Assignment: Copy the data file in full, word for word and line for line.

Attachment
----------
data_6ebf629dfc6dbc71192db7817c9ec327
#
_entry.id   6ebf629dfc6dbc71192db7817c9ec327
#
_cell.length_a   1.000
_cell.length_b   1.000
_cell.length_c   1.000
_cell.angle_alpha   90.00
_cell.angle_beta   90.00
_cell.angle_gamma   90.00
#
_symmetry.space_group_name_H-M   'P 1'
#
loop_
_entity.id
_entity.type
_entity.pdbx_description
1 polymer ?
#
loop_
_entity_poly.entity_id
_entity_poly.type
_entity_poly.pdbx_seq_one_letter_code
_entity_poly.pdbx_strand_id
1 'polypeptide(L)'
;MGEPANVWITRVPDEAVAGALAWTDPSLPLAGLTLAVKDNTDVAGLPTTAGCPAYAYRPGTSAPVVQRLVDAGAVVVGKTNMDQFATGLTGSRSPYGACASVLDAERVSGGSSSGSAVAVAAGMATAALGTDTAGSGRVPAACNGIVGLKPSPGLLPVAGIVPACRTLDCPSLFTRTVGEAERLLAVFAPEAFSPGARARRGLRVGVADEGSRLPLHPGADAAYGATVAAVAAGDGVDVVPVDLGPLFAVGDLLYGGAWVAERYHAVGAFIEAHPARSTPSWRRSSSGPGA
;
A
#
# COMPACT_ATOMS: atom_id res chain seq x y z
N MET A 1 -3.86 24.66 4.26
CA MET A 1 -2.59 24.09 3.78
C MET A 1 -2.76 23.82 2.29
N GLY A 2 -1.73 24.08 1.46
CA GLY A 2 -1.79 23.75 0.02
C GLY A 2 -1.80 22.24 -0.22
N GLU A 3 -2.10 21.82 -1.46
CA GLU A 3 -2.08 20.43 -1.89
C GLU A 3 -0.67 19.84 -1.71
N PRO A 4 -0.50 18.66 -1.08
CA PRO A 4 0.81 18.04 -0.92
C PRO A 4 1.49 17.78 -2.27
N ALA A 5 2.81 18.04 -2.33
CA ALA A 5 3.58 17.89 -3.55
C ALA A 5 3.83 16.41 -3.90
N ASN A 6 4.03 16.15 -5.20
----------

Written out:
data_6ebf629dfc6dbc71192db7817c9ec327
#
_entry.id   6ebf629dfc6dbc71192db7817c9ec327
#
_cell.length_a   1.000
_cell.length_b   1.000
_cell.length_c   1.000
_cell.angle_alpha   90.00
_cell.angle_beta   90.00
_cell.angle_gamma   90.00
#
_symmetry.space_group_name_H-M   'P 1'
#
loop_
_entity.id
_entity.type
_entity.pdbx_description
1 polymer ?
#
loop_
_entity_poly.entity_id
_entity_poly.type
_entity_poly.pdbx_seq_one_letter_code
_entity_poly.pdbx_strand_id
1 'polypeptide(L)'
;MGEPANVWITRVPDEAVAGALAWTDPSLPLAGLTLAVKDNTDVAGLPTTAGCPAYAYRPGTSAPVVQRLVDAGAVVVGKTNMDQFATGLTGSRSPYGACASVLDAERVSGGSSSGSAVAVAAGMATAALGTDTAGSGRVPAACNGIVGLKPSPGLLPVAGIVPACRTLDCPSLFTRTVGEAERLLAVFAPEAFSPGARARRGLRVGVADEGSRLPLHPGADAAYGATVAAVAAGDGVDVVPVDLGPLFAVGDLLYGGAWVAERYHAVGAFIEAHPARSTPSWRRSSSGPGA
;
A
#
# COMPACT_ATOMS: atom_id res chain seq x y z
N MET A 1 -3.86 24.66 4.26
CA MET A 1 -2.59 24.09 3.78
C MET A 1 -2.76 23.82 2.29
N GLY A 2 -1.73 24.08 1.46
CA GLY A 2 -1.79 23.75 0.02
C GLY A 2 -1.80 22.24 -0.22
N GLU A 3 -2.10 21.82 -1.46
CA GLU A 3 -2.08 20.43 -1.89
C GLU A 3 -0.67 19.84 -1.71
N PRO A 4 -0.50 18.66 -1.08
CA PRO A 4 0.81 18.04 -0.92
C PRO A 4 1.49 17.78 -2.27
N ALA A 5 2.81 18.04 -2.33
CA ALA A 5 3.58 17.89 -3.55
C ALA A 5 3.83 16.41 -3.90
N ASN A 6 4.03 16.15 -5.20